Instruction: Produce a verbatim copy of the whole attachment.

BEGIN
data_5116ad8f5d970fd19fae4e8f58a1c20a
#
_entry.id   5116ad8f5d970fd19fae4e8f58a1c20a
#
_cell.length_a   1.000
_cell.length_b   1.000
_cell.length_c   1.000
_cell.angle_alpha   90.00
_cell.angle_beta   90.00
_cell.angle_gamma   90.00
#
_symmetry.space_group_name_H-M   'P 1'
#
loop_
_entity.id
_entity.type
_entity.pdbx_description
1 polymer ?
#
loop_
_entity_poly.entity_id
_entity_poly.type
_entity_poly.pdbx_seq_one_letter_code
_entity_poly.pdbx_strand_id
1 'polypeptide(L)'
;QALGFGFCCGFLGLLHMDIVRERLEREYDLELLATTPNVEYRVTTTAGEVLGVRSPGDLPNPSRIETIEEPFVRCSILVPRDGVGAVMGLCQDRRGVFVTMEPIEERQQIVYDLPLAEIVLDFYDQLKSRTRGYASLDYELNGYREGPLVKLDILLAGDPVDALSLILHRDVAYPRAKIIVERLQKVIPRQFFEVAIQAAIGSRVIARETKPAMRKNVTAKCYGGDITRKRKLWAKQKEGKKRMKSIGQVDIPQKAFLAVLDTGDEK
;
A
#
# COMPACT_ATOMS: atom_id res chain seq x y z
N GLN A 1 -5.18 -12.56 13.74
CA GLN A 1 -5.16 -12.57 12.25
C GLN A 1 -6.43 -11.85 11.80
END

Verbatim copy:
data_5116ad8f5d970fd19fae4e8f58a1c20a
#
_entry.id   5116ad8f5d970fd19fae4e8f58a1c20a
#
_cell.length_a   1.000
_cell.length_b   1.000
_cell.length_c   1.000
_cell.angle_alpha   90.00
_cell.angle_beta   90.00
_cell.angle_gamma   90.00
#
_symmetry.space_group_name_H-M   'P 1'
#
loop_
_entity.id
_entity.type
_entity.pdbx_description
1 polymer ?
#
loop_
_entity_poly.entity_id
_entity_poly.type
_entity_poly.pdbx_seq_one_letter_code
_entity_poly.pdbx_strand_id
1 'polypeptide(L)'
;QALGFGFCCGFLGLLHMDIVRERLEREYDLELLATTPNVEYRVTTTAGEVLGVRSPGDLPNPSRIETIEEPFVRCSILVPRDGVGAVMGLCQDRRGVFVTMEPIEERQQIVYDLPLAEIVLDFYDQLKSRTRGYASLDYELNGYREGPLVKLDILLAGDPVDALSLILHRDVAYPRAKIIVERLQKVIPRQFFEVAIQAAIGSRVIARETKPAMRKNVTAKCYGGDITRKRKLWAKQKEGKKRMKSIGQVDIPQKAFLAVLDTGDEK
;
A
#
# COMPACT_ATOMS: atom_id res chain seq x y z
N GLN A 1 -5.18 -12.56 13.74
CA GLN A 1 -5.16 -12.57 12.25
C GLN A 1 -6.43 -11.85 11.80